26 Jul 2010
The National Federation of High School Associations handles officiating in a very similar fashion to the NFL: Each year, certain rules are reexamined and modified, and points of emphasis are issued. These changes and emphases are sent out to high school officials, coaches and directors in various publications. Considering last year's firestorm over concussions, no one was surprised when the NFHS decided to put "concussion recognition and management" on the top of the points of emphasis. Beyond that, however, a rule change was in order.
A timeout occurs when an apparently unconscious player is determined by the game officials. The player may not return to play in the game without written authorization from a physician (M.D./D.O.). This time-out, if not charged, is an official's time-out.
There were a lot of problems with the old rule's language; "apparently unconscious" gives the officials authority to remove concussed players from the game, but the vagueness of "unconscious" left officials out on a limb whenever a player was conscious and partially responsive. The new rule allows officials to remove players who show signs, symptoms or behaviors consistent with a concussion. This may seem like a small change, but the NFHS has a medical committee which publishes very specific guidelines regarding concussions. Everyone is finally on the same page.
The NFHS sadly took a step backward in the "enforcement" section of the rule. Where before a player could only reenter play with written authorization, a player may now reenter play after being "cleared" by an appropriate health-care professional, as defined by the host state. "Cleared" is left undefined, but the rules committee made it clear that it no longer means written authorization. This change seems pretty benign, until you read the examples which accompany the new rule, which officials rely upon for interpretation:
With 4:37 to play in the first quarter, A1 exhibited signs of a possible concussion and was sent out of the game by the officials. When the second quarter begins, A1 is sent back into the game.
Ruling: Legal. If A1 returns, the officials are to assume an appropriate health-care professional approved, as re-entry is a coach's decision. However, if A1 again shows signs consistent with a concussion, he should be sent off again.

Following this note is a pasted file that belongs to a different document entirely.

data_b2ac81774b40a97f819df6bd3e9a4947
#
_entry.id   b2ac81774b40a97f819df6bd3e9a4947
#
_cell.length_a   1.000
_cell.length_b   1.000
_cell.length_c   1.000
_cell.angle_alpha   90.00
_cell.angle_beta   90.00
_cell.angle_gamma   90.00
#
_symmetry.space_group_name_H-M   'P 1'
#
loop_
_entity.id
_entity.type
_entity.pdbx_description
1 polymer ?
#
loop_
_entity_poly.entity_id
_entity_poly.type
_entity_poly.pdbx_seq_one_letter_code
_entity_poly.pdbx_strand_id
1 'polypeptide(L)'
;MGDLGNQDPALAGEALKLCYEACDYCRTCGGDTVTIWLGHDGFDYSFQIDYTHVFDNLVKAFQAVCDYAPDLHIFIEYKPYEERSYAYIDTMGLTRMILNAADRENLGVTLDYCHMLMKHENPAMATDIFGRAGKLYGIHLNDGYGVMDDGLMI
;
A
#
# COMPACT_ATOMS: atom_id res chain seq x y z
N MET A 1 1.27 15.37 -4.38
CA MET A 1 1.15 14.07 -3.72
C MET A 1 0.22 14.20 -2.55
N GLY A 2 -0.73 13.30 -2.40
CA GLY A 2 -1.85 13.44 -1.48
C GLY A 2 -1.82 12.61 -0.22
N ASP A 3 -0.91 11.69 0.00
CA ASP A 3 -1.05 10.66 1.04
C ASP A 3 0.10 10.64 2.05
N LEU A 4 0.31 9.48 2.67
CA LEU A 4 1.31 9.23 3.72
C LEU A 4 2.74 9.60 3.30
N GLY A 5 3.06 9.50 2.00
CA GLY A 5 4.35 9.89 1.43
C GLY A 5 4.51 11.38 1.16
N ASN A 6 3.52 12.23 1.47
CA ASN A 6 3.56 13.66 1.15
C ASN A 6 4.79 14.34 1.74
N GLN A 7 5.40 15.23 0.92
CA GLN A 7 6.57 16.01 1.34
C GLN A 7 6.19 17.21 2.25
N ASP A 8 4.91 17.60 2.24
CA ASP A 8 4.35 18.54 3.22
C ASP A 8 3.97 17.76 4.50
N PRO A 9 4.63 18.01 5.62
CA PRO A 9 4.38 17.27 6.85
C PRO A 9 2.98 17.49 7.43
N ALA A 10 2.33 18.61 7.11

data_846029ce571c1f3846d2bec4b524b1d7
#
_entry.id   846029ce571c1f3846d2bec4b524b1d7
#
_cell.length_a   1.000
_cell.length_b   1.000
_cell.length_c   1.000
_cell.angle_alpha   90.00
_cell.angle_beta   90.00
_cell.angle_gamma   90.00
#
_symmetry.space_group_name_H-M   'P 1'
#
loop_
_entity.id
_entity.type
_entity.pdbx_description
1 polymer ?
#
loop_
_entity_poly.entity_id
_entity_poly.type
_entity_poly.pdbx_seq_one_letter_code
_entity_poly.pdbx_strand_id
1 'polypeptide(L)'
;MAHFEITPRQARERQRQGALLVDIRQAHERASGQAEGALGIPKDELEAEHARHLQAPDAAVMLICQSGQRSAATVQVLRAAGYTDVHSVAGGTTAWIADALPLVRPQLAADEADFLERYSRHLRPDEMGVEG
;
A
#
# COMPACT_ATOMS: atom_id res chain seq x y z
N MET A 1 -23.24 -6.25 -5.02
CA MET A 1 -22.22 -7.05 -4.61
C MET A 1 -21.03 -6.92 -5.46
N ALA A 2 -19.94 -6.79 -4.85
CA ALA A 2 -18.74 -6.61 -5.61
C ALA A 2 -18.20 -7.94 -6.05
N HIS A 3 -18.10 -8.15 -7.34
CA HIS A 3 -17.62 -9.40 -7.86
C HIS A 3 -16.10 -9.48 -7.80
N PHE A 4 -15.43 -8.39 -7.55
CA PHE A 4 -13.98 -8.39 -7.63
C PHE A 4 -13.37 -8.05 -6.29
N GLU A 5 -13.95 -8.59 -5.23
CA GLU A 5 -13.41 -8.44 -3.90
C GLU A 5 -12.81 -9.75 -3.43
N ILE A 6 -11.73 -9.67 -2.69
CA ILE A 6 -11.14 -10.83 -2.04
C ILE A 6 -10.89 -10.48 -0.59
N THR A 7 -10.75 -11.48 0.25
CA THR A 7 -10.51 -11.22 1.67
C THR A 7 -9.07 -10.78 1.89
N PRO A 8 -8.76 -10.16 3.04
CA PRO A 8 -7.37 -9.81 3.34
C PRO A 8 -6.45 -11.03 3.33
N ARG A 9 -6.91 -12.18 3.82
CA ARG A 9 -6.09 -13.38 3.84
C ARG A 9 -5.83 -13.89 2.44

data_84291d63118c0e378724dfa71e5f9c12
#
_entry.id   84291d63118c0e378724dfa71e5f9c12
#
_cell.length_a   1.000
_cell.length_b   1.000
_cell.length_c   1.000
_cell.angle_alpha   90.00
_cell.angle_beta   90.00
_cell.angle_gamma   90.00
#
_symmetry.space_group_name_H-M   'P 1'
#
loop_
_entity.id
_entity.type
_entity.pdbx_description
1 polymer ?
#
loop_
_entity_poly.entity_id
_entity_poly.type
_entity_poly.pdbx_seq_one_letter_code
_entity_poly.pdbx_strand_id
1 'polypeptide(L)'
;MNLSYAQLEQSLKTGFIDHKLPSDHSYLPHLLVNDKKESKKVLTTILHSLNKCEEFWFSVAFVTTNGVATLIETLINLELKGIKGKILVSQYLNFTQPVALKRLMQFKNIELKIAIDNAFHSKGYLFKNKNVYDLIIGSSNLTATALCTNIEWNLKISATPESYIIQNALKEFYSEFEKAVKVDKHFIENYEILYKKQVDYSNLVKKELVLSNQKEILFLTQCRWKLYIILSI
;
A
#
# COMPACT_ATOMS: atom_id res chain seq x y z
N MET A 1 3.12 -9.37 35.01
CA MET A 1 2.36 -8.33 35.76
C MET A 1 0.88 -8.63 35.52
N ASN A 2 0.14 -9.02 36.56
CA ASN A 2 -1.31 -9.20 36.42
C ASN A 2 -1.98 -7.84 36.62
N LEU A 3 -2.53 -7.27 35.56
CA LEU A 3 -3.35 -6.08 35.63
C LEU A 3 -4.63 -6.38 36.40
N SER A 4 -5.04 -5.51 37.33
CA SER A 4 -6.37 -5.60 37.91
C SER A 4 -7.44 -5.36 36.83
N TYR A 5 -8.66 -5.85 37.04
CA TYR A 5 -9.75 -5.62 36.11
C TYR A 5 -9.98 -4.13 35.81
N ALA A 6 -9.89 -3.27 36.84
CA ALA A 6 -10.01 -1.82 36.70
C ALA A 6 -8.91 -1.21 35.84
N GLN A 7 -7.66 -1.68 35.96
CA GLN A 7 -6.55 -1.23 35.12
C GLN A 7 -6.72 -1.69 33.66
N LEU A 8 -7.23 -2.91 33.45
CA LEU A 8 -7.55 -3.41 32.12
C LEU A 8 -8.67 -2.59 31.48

There is a world of difference between written authorization from a licensed professional and the assumption that a player has been "cleared." A written authorization has the doctor's name, the player's name, and enough important facts to create a clear paper trail, both to protect the doctor and to allow the officials or parents to complain to the state association should a player be sent back into the game before it is safe. Of course, moving re-entry solely into the realm of "coach's decision" really turns medical clearance into kabuki theater:
A1 sustains a hard but legal hit and is slow to get to his feet. When he does rise, he holds his head and has trouble keeping his balance. The officials send A1 off the field. There is no appropriate health-care professional on site. A1 is sent back into the game after sitting out one down.
Ruling: Responsibility for A1's return falls on the head coach. The officials are not required to determine if an appropriate health-care professional has examined and cleared A1.
So, officials are to assume players have been checked, that they have been cleared, and even if there is no one there to clear the player, stick their heads in the sand. While making it easier for officials to remove a player from play, the NFHS at the same time has made it far harder to actually keep injured players out of the game. Faced with an unscrupulous coach, in fact, the officials have no recourse save repeatedly removing the player and making him sit out one play at a time, which is almost certain to end badly for the official -- reentry is a coach's decision, remember?
While the rest of the football community is taking a hard look at concussion management, high school players -- the most vulnerable players with the least control over their fate -- have been stripped of what little protection they had. Reentry can have serious consequences for a concussed player, including paralysis and death. That the NFHS has essentially put concussion enforcement on the coach's shoulders just shows how far we have to go on this deadly serious issue.
I called the NFHS to get an official explanation or statement about the new rule, but they did not return my call.
10 comments, Last at 29 Jul 2010, 2:18pm by Just me
Denver's defense carried the team all season, and carried Peyton Manning right to a second Super Bowl ring in his worst season. Carolina's offense joins long list of postseason duds from the 500-point club.